Nicole believes that practicing self-determination, respect and empowerment can improve overall well-being. Nicole completed a Master of Science (MS) and Post-professional Doctorate (OTD) in Occupational Therapy from Boston University, with focused study in primary care services. She earned a Bachelor of Science (BS) in Human Development from University of California, Davis. Nicole’s holistic occupational therapy practice is informed by research evidence, theory, and experience in the following areas: in-home services for adults living with HIV, inpatient physical rehabilitation, community-based mental health services, and graduate student mentorship.

VANESA MENDOZA is the executive assistant for Hacienda CDC.

ABOUT HACIENDA CDC Hacienda CDC is a Latino Community Development Corporation that strengthens families by providing affordable housing, homeownership support, economic advancement and educational opportunities.

Hacienda Community Development Corp. was formed in 1986 to provide necessary housing and supportive services to Cully’s low-income, predominantly Latino community. At that time , NE Portland’s Cully neighborhood was home to the largest population in Oregon. They have built 10 housing communities in the Northwestern Oregon- creating a portfolio of 441 units of supportive, community centered affordable housing. A number set to double in 2022. Today, their community developments house 1,500 people, over half are children. Their Small Business advising, Homeownership support, and Youth & Family Services grew from the needs of their residents and they continue to embrace holistic, client-centered approach to strengthen their community. Hacienda is now Oregon’s largest Latino-led, Latino-serving housing organization and remains a trusted name in the community as they continue to expand their services through the Portland metropolitan area.

GABRIEL HIGUERA is an instructor of Ethnic Studies at Portland Community College, representing Adelante Mujeres.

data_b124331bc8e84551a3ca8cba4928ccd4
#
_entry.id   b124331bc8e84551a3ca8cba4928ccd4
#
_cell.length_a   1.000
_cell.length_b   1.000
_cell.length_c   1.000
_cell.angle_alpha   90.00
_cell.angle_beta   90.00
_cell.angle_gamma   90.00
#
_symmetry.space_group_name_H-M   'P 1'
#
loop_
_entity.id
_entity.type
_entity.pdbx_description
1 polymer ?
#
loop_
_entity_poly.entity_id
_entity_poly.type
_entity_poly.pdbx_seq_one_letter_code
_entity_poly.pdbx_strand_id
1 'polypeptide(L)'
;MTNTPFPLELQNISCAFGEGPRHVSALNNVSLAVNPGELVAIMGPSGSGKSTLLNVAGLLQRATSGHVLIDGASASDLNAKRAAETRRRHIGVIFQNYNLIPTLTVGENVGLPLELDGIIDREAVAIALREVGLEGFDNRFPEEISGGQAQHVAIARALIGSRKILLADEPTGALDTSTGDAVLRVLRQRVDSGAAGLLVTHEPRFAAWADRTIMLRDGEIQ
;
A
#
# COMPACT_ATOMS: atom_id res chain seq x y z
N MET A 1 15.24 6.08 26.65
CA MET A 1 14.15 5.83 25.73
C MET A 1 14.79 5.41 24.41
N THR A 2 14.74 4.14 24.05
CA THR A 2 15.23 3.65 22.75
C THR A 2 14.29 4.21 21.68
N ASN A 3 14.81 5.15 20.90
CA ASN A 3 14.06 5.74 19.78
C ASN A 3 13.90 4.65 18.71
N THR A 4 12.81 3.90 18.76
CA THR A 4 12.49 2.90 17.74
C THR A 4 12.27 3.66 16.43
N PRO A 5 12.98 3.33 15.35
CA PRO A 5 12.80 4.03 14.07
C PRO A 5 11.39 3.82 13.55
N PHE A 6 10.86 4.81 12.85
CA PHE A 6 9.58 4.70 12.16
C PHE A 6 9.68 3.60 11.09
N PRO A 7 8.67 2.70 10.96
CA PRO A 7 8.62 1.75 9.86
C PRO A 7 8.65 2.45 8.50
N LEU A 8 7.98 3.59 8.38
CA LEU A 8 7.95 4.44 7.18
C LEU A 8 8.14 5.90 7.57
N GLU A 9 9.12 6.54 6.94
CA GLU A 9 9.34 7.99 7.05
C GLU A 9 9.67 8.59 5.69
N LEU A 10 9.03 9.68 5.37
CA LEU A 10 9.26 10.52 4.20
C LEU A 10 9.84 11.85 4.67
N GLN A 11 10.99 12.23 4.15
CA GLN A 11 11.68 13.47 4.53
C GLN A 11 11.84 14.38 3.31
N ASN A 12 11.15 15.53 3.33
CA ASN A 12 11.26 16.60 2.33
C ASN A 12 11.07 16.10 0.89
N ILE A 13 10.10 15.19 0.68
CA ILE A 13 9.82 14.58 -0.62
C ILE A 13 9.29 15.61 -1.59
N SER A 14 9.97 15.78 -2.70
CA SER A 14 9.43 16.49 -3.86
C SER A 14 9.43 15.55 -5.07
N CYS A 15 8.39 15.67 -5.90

Founded in 2002 by Bridget Cooke, Sister Barbara Raymond, and 15 Latina mothers, Adelante Mujeres was created to do something no other nonprofit was doing in the state of Oregon: focus on the needs of marginalized immigrant Latina women.

Through their work with the Latino community in other local organizations, Bridget and Barbara noticed that Latina moms did not actively participate in classes or activities, and often remained isolated in their homes.

When Adelante Mujeres began to offer programs specifically designed for their needs, these women quickly found their voices. At Adelante Mujeres, we recognize that despite the fact that more than 18% of the US population is Latino, they are underrepresented in decision-making roles in our society. Latina voices are particularly missing from discussions that guide policies and legislature that directly impact their lives. We want to change that. Latina women have the capacity to lead and we are working to empower the women and girls in our programs to do just that. More than 80% of Adelante Mujeres staff identify as Latina and share similar lived experiences as our participants.

Adelante Mujeres provides holistic education and empowerment opportunities to marginalized Latina women and families to ensure full participation and active leadership in the community.


El Zócalo
537 SE Stark Street
Portland, OR 97214 United States